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For this term's topic of 'Culture' explore different world languages from French and Spanish to Latin, Greek, and more.



Winter in Germany


  • Tommies and Jerries- a podcast series about Anglo-German relations.

  • The podcast’s episodes range from different themes for example:

  • Cultural aspects of the two nations including cultural clashes and stereotyping

  • Historical aspects such as past relations between the two countries, for example during WW2 and the Cold War.

  • Economic aspects looking at what differs between the German and British economies and

  • why each is successful in their own ways.

  • Political aspects assess the different political systems in both countries and look at the success of Merkel’s rule of Germany.

  • The podcast is very humorous, incorporating many comedic themes, however, it is also very informative and provides you with a very solid understanding of Anglo-German relations throughout the years. The podcast is easy to listen to and the fact it is presented by Katja Hoyer (a German historian) and Oliver Moody (a British historian and journalist) means the information is accurate and up to date.

  • Examples of episodes include “Bowie, the Beatles and the Berlin Wall”, “Do the Germans do it better?” “Exorcising Hitler” and “Snack battle”

  • Deutsche Welle- a weekly podcast series keeping you updated with current affairs in Germany.



  • Das Leben der Anderen (The Lives of Others)- This is a brilliant film delving into the lives of people during the time of the GDR. Looks at aspects such as political and cultural betrayal within the GDR, the power of the Stasi, and incorporates other themes such as the influence of music on shaping a person and corruption within the political system.

  • Goodbye Lenin- also set during the time of the Cold War.

  • Die Welle (The Wave)

  • Labyrinth of Lies


  • Der Besuch der alten Dame (The Visit)


  • Der Vorleser (The Reader) – also a film

  • Die Verwandlung (The Transformation)

  • Die Entdeckung der Currywurst (The Discovery of the Currywurst)- also a film

  • Andorra

Winter in Germany

Winter is not only a season full of festivities but it is also a season holding many important cultural traditions in Germany, the first of which takes place on December 6th, known as Saint Nicholas Day. Children in Germany leave out stockings on the night of the 5th of December, ready to be filled by Saint Nicholas and his helper during the night. Typically, the stockings are filled with small toys, oranges and chocolate coins, however, the story says that coal is left in the stockings of bad children. St Nicholas Day was originally celebrated as a Christian festival with the tradition of church attendance, however, it is now more of a statement of German culture rather than a religious one. It now signifies a time of coming together as families usually gather for a big meal during the day.​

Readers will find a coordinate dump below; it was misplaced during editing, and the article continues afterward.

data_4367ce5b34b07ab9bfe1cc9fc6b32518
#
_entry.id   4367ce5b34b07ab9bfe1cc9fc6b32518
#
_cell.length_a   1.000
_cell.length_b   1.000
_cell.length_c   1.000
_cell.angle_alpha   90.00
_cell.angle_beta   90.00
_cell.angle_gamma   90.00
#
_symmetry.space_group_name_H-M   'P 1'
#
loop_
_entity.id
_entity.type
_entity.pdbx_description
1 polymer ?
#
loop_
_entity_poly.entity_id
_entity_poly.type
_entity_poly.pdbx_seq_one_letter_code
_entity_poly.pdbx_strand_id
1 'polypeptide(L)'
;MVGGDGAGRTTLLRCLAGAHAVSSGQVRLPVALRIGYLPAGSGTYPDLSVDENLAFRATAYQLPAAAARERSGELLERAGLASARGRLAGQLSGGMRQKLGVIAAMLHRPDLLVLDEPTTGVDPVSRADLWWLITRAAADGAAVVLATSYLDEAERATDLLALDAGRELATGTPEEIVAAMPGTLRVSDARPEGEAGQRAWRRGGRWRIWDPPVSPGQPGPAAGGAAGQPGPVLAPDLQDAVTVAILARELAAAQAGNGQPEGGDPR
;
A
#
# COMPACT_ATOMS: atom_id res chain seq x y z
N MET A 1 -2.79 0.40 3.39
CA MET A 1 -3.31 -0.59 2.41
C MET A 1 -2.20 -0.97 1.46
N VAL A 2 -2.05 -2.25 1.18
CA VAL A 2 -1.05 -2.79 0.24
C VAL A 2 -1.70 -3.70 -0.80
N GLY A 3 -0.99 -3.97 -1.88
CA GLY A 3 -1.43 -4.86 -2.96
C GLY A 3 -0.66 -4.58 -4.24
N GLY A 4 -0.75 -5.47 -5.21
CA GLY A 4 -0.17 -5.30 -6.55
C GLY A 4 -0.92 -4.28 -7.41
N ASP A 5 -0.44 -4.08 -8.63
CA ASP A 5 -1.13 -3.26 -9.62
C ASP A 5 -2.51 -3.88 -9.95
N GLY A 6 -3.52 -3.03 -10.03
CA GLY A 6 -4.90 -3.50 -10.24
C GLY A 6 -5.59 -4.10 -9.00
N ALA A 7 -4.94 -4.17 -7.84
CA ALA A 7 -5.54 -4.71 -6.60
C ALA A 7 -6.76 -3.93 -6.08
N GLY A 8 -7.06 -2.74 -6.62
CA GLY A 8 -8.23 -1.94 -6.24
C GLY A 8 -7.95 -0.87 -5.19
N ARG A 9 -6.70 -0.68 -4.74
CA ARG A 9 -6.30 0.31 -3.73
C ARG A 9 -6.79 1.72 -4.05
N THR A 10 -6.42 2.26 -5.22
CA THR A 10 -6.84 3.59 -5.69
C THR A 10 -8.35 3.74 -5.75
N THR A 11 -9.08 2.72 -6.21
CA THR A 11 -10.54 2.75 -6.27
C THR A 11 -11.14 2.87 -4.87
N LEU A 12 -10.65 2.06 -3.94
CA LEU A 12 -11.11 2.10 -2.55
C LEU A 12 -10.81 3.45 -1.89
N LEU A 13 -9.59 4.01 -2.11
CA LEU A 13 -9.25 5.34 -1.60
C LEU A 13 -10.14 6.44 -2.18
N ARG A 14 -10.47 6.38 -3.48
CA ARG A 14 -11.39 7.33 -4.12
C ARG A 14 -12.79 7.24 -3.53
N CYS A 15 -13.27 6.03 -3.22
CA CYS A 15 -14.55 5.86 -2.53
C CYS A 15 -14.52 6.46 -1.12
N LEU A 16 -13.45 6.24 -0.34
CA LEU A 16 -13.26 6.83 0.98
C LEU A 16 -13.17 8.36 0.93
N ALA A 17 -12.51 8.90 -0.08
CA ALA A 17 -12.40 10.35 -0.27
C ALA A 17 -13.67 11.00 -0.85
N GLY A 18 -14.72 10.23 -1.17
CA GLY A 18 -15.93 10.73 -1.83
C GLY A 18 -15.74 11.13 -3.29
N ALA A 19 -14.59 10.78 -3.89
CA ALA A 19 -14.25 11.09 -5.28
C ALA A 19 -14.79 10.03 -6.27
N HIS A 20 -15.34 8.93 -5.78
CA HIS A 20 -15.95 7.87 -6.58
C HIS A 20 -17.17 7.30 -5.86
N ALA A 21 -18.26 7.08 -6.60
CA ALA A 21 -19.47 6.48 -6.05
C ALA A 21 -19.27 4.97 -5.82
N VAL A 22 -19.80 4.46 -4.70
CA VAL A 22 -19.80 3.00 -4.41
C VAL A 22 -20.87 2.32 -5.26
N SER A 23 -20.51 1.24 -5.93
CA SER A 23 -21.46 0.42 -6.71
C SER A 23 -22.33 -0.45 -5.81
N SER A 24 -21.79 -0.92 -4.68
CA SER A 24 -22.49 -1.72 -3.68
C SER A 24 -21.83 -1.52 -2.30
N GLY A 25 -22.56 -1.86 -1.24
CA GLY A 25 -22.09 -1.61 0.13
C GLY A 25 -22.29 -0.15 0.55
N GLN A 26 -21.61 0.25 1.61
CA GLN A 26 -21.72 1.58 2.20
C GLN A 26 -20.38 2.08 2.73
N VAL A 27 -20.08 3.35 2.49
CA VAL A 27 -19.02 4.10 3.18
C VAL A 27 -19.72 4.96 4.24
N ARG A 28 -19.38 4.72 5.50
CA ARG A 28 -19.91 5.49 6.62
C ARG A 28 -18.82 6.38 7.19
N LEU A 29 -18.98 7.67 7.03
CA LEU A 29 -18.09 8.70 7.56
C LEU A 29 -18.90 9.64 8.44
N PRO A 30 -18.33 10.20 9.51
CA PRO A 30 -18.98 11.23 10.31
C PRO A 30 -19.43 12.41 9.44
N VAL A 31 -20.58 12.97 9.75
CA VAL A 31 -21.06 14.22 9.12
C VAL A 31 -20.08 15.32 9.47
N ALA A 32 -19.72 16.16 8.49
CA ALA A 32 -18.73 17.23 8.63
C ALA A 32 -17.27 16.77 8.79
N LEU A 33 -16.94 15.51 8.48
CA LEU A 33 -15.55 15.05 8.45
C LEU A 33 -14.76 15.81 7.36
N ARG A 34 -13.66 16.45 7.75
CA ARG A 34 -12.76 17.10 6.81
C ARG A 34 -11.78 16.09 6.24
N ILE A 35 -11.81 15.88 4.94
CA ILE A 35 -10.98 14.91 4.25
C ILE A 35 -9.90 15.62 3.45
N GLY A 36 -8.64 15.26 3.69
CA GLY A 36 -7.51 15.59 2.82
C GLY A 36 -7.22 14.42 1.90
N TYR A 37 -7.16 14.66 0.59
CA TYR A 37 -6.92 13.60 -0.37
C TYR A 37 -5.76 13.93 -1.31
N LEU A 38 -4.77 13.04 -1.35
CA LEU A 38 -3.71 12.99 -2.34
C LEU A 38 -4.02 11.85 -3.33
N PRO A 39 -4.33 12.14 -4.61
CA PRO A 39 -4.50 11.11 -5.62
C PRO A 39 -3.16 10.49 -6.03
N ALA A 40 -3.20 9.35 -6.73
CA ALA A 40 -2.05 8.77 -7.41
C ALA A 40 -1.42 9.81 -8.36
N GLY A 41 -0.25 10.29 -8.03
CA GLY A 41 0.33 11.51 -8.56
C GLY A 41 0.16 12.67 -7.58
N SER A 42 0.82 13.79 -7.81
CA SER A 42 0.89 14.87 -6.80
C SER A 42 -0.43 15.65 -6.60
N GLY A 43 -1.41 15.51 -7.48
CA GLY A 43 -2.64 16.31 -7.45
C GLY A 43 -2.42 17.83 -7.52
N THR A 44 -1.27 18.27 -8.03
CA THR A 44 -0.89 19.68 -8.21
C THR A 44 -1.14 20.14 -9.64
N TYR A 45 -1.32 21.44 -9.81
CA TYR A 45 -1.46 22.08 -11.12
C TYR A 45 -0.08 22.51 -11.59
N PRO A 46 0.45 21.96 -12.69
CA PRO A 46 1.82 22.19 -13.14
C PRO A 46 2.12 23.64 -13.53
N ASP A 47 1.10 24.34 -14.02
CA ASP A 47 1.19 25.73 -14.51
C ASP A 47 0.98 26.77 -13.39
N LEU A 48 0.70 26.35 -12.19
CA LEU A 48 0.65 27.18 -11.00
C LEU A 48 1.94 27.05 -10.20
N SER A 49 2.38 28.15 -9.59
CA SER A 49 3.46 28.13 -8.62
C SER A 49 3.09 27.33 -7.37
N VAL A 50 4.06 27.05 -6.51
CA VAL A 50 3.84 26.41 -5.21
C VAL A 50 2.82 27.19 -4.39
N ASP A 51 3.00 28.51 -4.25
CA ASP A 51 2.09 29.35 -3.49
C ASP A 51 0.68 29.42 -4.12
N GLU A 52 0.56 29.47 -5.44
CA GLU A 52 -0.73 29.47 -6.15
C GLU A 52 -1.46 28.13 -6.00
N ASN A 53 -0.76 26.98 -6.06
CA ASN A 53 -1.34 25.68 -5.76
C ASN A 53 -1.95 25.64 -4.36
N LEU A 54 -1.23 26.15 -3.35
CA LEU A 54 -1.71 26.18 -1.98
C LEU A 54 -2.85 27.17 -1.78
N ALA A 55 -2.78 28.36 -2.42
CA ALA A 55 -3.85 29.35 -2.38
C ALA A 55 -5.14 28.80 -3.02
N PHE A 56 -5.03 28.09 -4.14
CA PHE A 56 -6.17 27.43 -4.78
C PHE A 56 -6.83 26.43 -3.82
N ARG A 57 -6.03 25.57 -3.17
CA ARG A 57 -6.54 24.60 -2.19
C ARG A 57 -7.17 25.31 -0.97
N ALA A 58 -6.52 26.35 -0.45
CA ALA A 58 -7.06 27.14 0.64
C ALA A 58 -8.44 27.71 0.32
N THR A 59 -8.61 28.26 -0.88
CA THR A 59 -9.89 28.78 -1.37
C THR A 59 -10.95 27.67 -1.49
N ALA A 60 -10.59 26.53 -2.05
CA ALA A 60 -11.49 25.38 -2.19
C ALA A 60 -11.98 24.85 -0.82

Christmas markets are perhaps a feature many people associate with Germany. While the magic of Christmas markets has spread globally, it’s a tradition that was first derived from Germany. Opening in mid-late November, Christmas Markets are filled with little stalls selling unique goods such as wood carved ornaments and candles, food stands selling the infamous frankfurter and bratwurst, as well as comforting hot chocolates and mulled wines also being sold. To enhance the charm of Christmas Markets, there are usually a few fairground rides one can go on, along with a tall Christmas tree and music playing throughout the market. Snow has often fallen in many German towns and cities where the markets are situated which only adds to their magic. Christmas Markets are a way for families to come together and provide an enjoyable day out for all ages. They embody a sociable atmosphere and prove a great place to meet with old friends as well as to make new ones.

One paramount aspect of German winters involves food and drink. Baking Stollen is perhaps one of the best and tastiest German traditions. The fruit bread, which is made with nuts, spices, candied fruit and powdered sugar, is enjoyed throughout the winter

season. Stollen is pretty much a staple food in every German household, and baking provides a cosy activity for a winter’s day. Lebkuchen is another famous German winter treat. It is a delicious honey-sweetened German cake with a sweet sugary top. Dating back to the 14th century when they were used by Catholic monks, one can find Lebkuchen at every German supermarket, Christmas market and bakery, and families often bake them throughout the Christmas season. These sweet treats are often coupled with the popular Christmas drink, Feuerzangenbowle (literally translated as ‘fire tongs punch.’ It is a fiery beverage made with wine, rum and fruit juice and has all the tastes a comforting winter drink needs.